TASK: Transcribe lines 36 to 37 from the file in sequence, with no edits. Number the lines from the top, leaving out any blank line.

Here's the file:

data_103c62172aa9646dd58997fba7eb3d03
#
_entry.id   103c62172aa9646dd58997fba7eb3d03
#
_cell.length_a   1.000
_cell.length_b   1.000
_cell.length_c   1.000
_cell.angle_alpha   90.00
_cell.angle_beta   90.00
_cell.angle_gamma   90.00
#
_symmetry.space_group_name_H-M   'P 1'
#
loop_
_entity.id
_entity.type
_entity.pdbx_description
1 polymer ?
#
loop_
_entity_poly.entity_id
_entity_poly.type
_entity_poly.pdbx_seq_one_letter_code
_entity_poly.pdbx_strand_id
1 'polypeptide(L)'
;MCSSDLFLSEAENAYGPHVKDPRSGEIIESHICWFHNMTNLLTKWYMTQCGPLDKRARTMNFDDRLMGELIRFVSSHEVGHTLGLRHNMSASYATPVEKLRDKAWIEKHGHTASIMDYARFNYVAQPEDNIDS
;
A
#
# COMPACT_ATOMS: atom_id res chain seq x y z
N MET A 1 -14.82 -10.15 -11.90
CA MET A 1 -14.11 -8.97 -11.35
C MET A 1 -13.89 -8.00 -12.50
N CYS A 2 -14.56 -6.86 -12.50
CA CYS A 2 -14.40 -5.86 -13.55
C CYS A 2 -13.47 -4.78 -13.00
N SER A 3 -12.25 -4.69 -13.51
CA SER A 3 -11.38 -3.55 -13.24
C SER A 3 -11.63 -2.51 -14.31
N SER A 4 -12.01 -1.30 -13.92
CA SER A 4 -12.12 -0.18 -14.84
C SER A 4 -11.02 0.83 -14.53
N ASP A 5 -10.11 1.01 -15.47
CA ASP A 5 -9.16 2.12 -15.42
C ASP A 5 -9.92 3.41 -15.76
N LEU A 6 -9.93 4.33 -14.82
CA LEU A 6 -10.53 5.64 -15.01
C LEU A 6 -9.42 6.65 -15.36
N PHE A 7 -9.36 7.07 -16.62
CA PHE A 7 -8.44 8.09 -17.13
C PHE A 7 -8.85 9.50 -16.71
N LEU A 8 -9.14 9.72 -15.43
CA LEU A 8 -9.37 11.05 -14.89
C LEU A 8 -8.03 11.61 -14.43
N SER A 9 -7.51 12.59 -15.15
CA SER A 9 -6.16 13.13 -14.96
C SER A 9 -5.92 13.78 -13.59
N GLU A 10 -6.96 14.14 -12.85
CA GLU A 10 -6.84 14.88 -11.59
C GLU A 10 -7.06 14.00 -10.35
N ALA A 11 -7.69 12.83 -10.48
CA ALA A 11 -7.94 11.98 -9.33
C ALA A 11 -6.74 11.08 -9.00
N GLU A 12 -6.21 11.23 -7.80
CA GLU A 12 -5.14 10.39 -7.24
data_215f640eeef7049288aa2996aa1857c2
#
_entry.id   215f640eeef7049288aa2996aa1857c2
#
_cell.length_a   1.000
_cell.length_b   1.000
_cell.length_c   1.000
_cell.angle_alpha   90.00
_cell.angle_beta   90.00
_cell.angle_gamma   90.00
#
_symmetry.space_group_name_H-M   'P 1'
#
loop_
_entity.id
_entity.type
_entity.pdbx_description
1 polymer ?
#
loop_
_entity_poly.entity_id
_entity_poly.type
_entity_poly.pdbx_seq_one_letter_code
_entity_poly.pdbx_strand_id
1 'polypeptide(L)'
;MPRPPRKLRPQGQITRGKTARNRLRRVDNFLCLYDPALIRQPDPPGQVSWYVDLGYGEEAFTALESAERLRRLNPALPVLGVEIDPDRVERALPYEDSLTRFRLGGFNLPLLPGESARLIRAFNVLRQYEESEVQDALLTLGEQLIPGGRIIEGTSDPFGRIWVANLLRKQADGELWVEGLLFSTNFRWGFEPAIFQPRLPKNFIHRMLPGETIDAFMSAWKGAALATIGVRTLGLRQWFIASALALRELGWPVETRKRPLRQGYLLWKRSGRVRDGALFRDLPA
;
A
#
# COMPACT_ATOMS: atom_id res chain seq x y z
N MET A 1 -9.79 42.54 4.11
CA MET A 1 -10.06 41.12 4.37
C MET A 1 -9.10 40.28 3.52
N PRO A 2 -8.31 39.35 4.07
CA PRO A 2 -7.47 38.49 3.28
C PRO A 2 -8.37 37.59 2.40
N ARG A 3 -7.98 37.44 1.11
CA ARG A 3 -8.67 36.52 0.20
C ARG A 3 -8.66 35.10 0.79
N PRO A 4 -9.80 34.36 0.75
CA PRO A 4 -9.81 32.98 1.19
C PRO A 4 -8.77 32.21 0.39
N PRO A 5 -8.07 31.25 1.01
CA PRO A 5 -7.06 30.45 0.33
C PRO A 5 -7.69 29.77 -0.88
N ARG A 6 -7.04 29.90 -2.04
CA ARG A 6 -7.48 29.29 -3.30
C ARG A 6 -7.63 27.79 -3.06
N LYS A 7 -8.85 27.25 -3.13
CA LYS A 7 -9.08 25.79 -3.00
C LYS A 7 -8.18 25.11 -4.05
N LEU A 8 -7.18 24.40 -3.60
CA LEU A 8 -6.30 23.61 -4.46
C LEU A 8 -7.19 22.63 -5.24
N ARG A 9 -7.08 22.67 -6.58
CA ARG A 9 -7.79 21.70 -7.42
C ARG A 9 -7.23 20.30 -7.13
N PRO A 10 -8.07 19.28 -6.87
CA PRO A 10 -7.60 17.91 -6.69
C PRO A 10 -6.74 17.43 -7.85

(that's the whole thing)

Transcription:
C CYS A 2 -13.47 -4.78 -13.00
N SER A 3 -12.25 -4.69 -13.51